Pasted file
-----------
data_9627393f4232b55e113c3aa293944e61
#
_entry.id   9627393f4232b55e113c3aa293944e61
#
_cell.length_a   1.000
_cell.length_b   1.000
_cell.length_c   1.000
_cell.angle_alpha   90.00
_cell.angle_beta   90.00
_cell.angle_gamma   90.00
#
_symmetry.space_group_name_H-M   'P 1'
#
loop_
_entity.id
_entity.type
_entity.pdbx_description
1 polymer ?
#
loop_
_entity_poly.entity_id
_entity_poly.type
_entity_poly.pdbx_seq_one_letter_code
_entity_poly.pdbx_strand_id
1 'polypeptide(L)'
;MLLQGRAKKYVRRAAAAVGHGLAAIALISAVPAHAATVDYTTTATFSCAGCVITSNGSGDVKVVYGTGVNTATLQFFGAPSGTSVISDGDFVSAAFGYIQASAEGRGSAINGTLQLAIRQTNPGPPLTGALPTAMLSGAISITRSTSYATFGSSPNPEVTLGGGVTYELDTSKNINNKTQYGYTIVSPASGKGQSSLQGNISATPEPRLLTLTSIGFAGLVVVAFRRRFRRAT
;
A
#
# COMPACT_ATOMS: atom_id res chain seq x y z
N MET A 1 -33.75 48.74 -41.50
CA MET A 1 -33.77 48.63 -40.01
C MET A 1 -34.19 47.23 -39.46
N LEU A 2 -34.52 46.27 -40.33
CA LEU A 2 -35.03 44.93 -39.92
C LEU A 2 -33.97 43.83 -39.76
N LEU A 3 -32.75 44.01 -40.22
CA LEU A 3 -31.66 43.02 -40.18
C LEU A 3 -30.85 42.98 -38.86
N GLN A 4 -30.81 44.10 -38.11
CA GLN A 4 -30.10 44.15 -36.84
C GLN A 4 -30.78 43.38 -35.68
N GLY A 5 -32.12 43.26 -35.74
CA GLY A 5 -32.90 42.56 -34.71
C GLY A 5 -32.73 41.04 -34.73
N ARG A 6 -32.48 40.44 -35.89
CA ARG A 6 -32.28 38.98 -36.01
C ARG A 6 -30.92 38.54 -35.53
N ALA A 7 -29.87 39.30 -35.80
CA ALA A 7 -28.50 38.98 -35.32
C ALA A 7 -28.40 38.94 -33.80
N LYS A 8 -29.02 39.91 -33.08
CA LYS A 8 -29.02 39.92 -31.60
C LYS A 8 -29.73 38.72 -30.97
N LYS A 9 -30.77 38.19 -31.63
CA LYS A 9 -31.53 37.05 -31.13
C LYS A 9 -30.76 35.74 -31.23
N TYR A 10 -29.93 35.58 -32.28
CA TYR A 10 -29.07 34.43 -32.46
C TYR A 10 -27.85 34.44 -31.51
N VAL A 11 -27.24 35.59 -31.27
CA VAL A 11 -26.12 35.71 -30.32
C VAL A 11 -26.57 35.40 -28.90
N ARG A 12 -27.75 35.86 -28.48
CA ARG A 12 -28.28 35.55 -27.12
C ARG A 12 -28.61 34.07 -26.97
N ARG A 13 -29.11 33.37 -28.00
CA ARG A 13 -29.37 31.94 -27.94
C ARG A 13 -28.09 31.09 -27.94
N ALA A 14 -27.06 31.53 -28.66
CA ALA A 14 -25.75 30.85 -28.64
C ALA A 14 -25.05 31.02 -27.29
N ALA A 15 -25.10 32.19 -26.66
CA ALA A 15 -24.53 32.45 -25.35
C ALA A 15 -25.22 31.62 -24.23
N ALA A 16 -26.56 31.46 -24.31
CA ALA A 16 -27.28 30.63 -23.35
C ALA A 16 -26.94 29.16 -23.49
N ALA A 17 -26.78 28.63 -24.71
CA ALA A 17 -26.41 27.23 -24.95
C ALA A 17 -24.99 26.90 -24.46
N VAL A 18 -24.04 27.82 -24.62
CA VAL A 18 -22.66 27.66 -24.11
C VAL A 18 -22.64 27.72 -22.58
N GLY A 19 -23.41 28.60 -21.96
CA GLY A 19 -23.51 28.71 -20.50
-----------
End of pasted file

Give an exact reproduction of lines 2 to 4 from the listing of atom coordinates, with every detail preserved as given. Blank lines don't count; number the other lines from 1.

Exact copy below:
#
_entry.id   9627393f4232b55e113c3aa293944e61
#